# Using contour integration techniques, evaluate $f(t)=\int^{\infty}_{-\infty}d\omega \frac{e^{-i\omega t}}{\omega-\omega_0+i\gamma}$

Using contour integration techniques, evaluate the integral $$f(t)=\int^{\infty}_{-\infty}d\omega \frac{e^{-i\omega t}}{\omega-\omega_0+i\gamma}$$ where the integral is along the real axis and $$t$$, $$\omega_0$$, and $$\gamma$$ are real constants with $$\gamma > 0$$. Be sure to consider the integral for both

a) $$t>0$$ and

b) $$t<0$$

HINT: Apply the residue theorem around any poles.

So I believe that the function $$f(\omega) = \frac{e^{-i\omega t}}{\omega-\omega_0+i\gamma}$$ has a simple pole at $$\omega = \omega_0 -i\gamma$$. Therefore, to find the residue at that pole I use method $$R(z_0)=\lim_{z\to z_0}(z-z_0)f(z)$$ and i get $$R(\omega_0-i\gamma)=\lim_{\omega\to \omega_0-i\gamma}\frac{({\omega-\omega_0+i\gamma})e^{-i\omega t}}{\omega-\omega_0+i\gamma}=e^{-i(\omega_0-i\gamma)t}=e^{-(\gamma+i\omega_0)t}$$ Then by the Residue Theorem $$\oint_C f(z)=2\pi i \sum residues$$ I get $$f(t) = 2\pi i e^{-(\gamma+i\omega_0)t}$$

I don't know if this solution is even close or that I even applied the theorem correctly. I would think that if we're only integrating along the real axis we should get a real valued solution. Also, how can we only integrate along the real axis if the pole is not on the axis? Should i take the real part of this solution ($$2\pi e^{-\gamma t}\sin\omega_0 t$$)? What about the 2 cases for t? Can i just say that if $$t<0$$ then $$f(t)=2\pi i e^{(\gamma+i\omega_0)t}$$? Or is there something that I'm missing entirely?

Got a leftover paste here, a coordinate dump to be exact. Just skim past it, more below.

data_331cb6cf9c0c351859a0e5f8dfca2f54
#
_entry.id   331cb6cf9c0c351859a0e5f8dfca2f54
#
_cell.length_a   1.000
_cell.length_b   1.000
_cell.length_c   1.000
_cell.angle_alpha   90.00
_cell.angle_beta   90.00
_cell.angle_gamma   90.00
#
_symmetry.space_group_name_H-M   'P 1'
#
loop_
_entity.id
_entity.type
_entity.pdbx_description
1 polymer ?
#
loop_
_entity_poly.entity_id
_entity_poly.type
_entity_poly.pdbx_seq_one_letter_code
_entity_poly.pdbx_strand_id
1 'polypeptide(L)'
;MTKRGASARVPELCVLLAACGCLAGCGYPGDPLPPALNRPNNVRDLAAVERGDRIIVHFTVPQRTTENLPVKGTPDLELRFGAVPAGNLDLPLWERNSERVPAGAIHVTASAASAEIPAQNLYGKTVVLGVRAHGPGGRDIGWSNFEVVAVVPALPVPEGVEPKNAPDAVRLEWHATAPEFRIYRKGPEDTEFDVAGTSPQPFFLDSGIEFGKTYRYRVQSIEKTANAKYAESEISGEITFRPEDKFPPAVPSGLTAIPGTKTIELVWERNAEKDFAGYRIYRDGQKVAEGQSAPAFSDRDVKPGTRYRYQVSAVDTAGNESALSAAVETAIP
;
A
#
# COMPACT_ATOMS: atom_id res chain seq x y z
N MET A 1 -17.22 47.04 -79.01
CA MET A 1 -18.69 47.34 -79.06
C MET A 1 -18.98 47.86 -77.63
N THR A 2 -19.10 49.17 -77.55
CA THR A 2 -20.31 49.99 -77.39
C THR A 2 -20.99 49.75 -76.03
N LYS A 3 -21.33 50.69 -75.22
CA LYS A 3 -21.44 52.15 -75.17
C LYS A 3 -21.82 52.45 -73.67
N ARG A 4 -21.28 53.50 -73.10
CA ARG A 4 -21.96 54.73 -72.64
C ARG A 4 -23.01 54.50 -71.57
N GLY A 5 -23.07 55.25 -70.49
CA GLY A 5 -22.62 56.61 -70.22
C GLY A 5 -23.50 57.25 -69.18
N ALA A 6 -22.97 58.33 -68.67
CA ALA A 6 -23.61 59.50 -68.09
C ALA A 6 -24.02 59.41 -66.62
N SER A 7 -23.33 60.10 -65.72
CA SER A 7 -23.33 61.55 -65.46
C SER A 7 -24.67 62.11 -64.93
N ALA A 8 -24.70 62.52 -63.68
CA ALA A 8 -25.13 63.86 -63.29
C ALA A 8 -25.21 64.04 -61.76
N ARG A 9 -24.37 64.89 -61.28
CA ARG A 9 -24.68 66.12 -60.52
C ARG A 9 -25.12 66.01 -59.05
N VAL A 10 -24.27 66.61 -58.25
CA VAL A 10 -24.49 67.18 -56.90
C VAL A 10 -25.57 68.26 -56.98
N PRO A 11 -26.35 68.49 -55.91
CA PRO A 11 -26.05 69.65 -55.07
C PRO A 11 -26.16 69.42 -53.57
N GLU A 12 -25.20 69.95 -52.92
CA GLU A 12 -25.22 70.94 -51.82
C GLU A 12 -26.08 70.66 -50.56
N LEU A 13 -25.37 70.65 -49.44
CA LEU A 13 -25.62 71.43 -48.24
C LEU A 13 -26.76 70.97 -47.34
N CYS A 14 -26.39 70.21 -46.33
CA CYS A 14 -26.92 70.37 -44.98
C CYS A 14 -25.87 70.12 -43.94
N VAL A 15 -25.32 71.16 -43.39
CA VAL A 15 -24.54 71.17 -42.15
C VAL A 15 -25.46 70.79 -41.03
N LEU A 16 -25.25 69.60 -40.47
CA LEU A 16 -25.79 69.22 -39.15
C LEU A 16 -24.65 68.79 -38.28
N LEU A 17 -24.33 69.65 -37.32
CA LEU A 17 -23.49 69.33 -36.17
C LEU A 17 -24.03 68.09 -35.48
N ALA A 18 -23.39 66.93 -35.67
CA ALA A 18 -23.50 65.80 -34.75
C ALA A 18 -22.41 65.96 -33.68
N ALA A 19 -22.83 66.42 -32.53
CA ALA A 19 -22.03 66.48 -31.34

Thanks for taking the time to help.

Okay the residue is computed correctly.

You should use the upper counterclockwise semicircular contour, with radius $$\rho$$, and center $$z=0$$, oriented that the base is traversed from left to right. Let the flat contour be $$\displaystyle s_1$$ and the arc be $$s_2$$.

Now, I'll prove it later if you ask, but, if $$t<0$$, then we have $$\displaystyle \lim_{\rho \to \infty}\int_{s_2}f(z)\,dz=0$$. And so then we must have $$\displaystyle \lim_{\rho \to \infty}\int_{s_1}f(z)\,dz=\int_{-\infty}^{\infty}f(z)\,dz=2\pi i e^{-(\gamma+i\omega_0)t}$$.

On the other hand, if $$t>0$$, then $$\displaystyle \lim_{\rho \to \infty}\int_{s_2}f(z)\,dz$$ does not converge. We must use the lower counterlockwise semicircular contour. No poles are enclosed in this contour, (because $$\gamma>0$$), and so knowing that the integral over the bottom semicircle is $$0$$, so is $$\displaystyle \int_{-\infty}^{\infty}f(z)\,dz$$.

• I now see that there are no poles in the lower region and so any contour in that region would be zero. But I don't understand the relation between t and which contour we decide to use. Why do we choose the upper for t<0 and the lower for t>0? Thanks for your patience. Commented Jul 21, 2019 at 2:33
• Haha okay. replacing $\omega$ with $z$ for my own comfort. So let's note $|e^{-itz}|=|e^{-i(tx+tiy)}=|e^{-tix+ty}|=e^{ty}$. Obviously $e^{ty}$ is bounded in the upper plane if $t<0$, and bounded in the lower plane if $t>0$. Now, your aren't just integrating the e factor, but you're dividing by $\omega-\omega_0+i\gamma$, so that causes the limit as $\rho \to \infty$ to become $0$. i can send you a picture of a proof and a theorem of the book i'm reading right now. we only covered this a few days ago Commented Jul 21, 2019 at 2:41
• Give me a couple days to think this over. Physics is my main subject so a pic from a math book probably wouldn't help much. Haha! Thanks for the help, I'll discuss this problem with other students and see if they can fill in the more subtle parts of your replies for me. Commented Jul 21, 2019 at 2:50
• the math book explanation isn't too hard, i promise. definitely easier than physics i promise Commented Jul 21, 2019 at 3:01
• I added it in anyways Commented Jul 21, 2019 at 3:05